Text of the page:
Middle Shelf Basins
Basins on the Middle Shelf include:
922a East Jordan Basin
922b East Georges Basin
922c LaHave Basin
922d Emerald Basin
922e St. Anns Basin
Geology and Seabed Morphology
These basins are extensive depressions in the Middle Shelf and are similar to lowlands. They have been extensively filled and smoothed by sedimentation and the action of the ocean. Collectively, their landward edges form a trough that runs parallel to the Atlantic coast of Nova Scotia and is analogous to lowland areas of the emerged coastal plain south of New Jersey.
Basins in the Gulf of Maine tend to be larger and deeper, and are frequently separated by sill-like features typified by the Truxton Swell between Jordan and Crowell basins. Other prominent basins in the Gulf of Maine are Grand Manan Basin (at the mouth of the Bay of Fundy) and Georges Basin (off the northern edge of Georges Bank).
Submarine glacial end moraines occur on the landward flanks of the Middle Shelf basins on the Scotian Shelf, and in the form of the Fundian Moraine that reaches between Crowell and Georges basins in the Gulf of Maine. This complex of moraines extends more than 800 km, from the Gulf of Maine to the Laurentian Channel. These moraines differ from those found on land because they were formed while an ice sheet floated over seawater, and the morainic material was deposited into marine conditions. Some of these moraines have furrows from ancient icebergs that grounded when the water was shallower.
The main sediment of the basins is a grey clay known on the Scotian Shelf as LaHave Clay, which formed during glacial retreat and settled to the seabed in the reduced currents and waves of the basins. Occasionally boulders pierce the cover where they were dropped from the bottoms of melting glaciers, and crater-shaped depressions known as pockmarks are found where natural gas from subsurface rock formations bubbles to the surface. Beneath the clay are layers of silt (Emerald Silt) carried by meltwater from the advancing glaciers and spread throughout the basins. In some places, Emerald Silt has been exposed at the surface. The upper levels of the basins frequently have deposits of glacial till, which also occurs in the moraines in the inner flanks of the basins. The glacial till is classed as Scotian Shelf Drift and was not modified by the last advance of the sea across the continental shelf.
Middle Shelf basins are connected with the Outer Shelf (District 930) and the edge of the continental shelf through "saddles," areas of intermediate depth which separate the banks of the Outer Shelf. The saddles are at depths of less than 200 m but generally more than 100 m and form an entrance to the basins for subsurface water masses. Frequently, storms will force warmer, deeper slope water from the shelf edge into the basins. Middle Shelf basins in the Gulf of Maine have a deeper connection with the Outer Shelf through the Northeast Channel between the Browns and Georges banks, at depths over 200 m. Owing to the greater influence of the tides in the area, significant currents and a larger transport of water occurs through the Northeast Channel into the basins.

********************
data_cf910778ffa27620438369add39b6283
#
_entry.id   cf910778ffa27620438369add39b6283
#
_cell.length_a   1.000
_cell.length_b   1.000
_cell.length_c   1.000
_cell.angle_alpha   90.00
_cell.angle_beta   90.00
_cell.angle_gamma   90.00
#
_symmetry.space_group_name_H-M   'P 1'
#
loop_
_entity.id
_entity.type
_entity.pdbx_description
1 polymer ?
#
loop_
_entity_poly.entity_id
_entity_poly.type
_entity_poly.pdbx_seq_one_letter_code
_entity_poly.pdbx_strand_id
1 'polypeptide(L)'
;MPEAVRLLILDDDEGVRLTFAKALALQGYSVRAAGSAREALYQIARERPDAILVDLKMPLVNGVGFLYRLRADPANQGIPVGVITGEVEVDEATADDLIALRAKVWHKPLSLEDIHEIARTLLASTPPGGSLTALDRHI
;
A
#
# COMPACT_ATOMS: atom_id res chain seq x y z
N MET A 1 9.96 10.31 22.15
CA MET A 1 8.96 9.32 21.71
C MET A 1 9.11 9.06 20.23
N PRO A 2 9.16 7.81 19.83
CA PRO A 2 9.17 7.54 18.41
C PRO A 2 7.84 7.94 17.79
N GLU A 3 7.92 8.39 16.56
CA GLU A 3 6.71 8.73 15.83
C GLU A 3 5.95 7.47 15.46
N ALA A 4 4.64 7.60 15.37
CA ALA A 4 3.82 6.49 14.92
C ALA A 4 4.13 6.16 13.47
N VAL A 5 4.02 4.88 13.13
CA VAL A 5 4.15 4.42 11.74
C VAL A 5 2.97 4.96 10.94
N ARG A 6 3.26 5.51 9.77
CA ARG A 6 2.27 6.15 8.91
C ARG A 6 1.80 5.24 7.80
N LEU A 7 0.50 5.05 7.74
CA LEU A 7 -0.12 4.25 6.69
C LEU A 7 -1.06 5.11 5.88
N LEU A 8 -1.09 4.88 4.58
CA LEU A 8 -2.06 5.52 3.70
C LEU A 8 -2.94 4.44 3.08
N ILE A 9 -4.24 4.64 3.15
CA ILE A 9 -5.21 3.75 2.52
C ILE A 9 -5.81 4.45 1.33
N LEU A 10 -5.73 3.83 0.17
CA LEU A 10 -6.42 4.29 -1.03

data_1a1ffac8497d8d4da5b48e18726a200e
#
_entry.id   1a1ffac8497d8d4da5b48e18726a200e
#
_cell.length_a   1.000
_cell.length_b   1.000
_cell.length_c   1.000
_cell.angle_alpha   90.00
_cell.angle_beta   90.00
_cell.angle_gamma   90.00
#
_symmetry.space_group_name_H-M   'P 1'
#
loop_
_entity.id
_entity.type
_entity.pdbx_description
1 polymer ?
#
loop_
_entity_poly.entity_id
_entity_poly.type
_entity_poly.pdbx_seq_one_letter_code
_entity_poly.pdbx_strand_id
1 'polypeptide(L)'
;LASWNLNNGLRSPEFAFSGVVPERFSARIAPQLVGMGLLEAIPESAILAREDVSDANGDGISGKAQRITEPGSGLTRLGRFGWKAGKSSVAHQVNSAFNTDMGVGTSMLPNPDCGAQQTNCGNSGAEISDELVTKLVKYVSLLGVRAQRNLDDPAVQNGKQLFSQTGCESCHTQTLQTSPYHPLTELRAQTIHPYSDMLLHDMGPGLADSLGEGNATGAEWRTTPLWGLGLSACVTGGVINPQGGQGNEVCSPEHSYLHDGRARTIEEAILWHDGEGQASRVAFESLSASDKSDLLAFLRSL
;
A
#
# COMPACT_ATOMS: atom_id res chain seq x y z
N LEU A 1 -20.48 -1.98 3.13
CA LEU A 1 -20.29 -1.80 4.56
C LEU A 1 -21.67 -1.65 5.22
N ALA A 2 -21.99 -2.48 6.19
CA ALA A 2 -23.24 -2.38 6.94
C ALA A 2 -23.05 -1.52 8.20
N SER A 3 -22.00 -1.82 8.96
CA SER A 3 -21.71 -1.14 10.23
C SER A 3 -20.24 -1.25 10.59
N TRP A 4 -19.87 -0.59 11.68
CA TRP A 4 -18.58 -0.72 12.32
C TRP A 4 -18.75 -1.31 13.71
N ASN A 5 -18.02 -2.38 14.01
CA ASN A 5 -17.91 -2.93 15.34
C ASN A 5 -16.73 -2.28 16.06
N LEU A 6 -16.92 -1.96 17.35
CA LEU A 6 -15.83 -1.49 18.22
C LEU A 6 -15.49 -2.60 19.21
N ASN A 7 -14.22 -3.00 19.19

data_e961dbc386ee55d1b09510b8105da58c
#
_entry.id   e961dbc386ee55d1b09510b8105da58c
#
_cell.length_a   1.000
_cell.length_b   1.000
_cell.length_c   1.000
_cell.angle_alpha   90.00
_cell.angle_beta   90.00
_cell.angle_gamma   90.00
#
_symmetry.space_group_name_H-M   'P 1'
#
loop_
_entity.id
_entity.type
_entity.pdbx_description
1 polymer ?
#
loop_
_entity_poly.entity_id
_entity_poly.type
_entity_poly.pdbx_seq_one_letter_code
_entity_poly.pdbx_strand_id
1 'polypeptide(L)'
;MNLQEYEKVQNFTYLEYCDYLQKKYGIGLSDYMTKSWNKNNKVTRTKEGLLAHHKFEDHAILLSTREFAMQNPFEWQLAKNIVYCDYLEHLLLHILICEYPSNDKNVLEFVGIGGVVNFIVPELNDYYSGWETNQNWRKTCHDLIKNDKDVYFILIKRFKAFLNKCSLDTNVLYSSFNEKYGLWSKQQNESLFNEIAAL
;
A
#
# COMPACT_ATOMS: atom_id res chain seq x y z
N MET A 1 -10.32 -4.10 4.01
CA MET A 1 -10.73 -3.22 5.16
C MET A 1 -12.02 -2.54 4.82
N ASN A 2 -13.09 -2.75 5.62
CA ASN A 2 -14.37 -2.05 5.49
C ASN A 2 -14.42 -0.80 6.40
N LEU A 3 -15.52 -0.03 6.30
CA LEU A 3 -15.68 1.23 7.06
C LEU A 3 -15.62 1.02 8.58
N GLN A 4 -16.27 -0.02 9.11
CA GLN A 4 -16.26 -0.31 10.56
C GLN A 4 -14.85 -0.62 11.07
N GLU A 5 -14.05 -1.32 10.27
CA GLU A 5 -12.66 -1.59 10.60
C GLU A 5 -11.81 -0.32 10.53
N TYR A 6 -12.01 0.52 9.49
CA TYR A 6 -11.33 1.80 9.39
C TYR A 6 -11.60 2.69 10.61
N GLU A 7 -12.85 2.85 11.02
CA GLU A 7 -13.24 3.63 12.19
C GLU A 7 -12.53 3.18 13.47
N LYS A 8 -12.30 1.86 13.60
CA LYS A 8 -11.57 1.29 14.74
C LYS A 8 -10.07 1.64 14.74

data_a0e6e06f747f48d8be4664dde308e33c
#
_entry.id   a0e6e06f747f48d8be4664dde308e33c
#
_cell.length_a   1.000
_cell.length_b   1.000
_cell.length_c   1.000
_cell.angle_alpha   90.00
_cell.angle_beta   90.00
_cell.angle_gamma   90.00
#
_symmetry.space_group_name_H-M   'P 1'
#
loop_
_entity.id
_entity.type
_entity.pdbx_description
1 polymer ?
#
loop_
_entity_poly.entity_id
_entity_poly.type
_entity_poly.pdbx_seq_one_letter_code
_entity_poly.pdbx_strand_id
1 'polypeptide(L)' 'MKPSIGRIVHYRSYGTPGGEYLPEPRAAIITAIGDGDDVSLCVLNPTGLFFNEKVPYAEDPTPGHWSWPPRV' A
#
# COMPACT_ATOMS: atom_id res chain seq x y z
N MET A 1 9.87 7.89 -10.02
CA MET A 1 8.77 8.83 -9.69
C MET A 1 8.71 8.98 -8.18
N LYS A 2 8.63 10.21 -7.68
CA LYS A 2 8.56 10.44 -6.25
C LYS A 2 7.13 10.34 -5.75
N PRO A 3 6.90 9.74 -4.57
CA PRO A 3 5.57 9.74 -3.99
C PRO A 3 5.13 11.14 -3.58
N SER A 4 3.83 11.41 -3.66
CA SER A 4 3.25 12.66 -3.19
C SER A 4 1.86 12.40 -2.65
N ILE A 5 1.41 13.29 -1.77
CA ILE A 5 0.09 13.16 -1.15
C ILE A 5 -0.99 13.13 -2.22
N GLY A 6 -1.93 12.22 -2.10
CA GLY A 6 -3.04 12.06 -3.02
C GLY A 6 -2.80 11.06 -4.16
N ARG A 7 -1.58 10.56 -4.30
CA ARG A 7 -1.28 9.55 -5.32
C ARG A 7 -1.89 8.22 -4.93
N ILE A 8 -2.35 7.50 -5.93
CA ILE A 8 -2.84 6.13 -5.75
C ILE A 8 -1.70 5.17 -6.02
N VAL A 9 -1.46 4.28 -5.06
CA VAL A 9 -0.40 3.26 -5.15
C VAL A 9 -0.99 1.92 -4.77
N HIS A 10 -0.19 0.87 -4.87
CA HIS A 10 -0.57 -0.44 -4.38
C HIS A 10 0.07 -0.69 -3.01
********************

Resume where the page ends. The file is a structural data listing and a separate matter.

Movements of water through the Outer Shelf saddles into the basins of the Middle Shelf bring periodic influxes of nutrients which help to sustain phytoplankton populations. Basin bottoms are too deep to sustain plant growth. Plant productivity in the water over the basins is similar to that over the banks.
The deep basins on the Scotian Shelf contain high concentrations of the copepods Calanus glacialis and C. hyperboreus at depths below 200 m, and the populations are greater than on the adjacent shelves. These basins make it possible for
C. finmarchicus to dominate the shelf zooplankton for most of the year. Two of the largest basins, Emerald and LaHave, contain large populations of Silver Hake, and a large euphausiid (krill) population occurs in Emerald Basin. The juvenile Silver Hake feed principally on young euphausiids (Meganyctiphanes norvegica). Red Hake are common in deeper portions of the southwestern Scotian Shelf and the Gulf of Maine, and Witch Flounder occur in deep holes and channels between the coastal banks and along the deep edges of the banks where water temperatures are suitable.
Invertebrates on the soft bottom of the basins include the Brittle Star (Ophiura sarsi), the Heart Urchin, the Mud Star (Ctenodiscus crispatus), Northern Shrimp, the anthozoan Pennatula aculeata, Snow Crab, Jonah Crab, and Tusk Shell (Dentalium spp.). Polychaete worms which live in bottom sediments of the basins are part of the Labrador faunal group, while those in shallower water are Acadian, or warmer water forms.
Snow Crab occur on muddy or sandy mud bottoms at depths of 45-245 m around Cape Breton Island. Significant populations of shrimp (Pandalus borealis and P. montagui) occur over deep muddy bottoms in the basins between Middle, Canso, and Misaine banks, and in basins north of Misaine Bank).
The endangered Northern Right Whale is often seen on the Scotian Shelf, especially in or near Roseway Basin (Unit 923) between Browns and Baccaro banks.
The deeper basins are used to some extent for fishing, including for Northern (Pink) Shrimp. The most important fishery is that for Snow Crab around Cape Breton Island. There are munitions dumping areas (e.g., sub-Unit 922d, Emerald Basin).
|T3.5 Offshore Bottom Characteristics|
|T6.1 Ocean Currents|
|T6.2 Oceanic Environments||T11.7 Seabirds and Birds of Marine Habitats||
|T11.12 Marine Mammals|
|T11.14 Marine Fishes|
|T11.17 Marine Invertebrates|
|T12.11 Animals and Resources||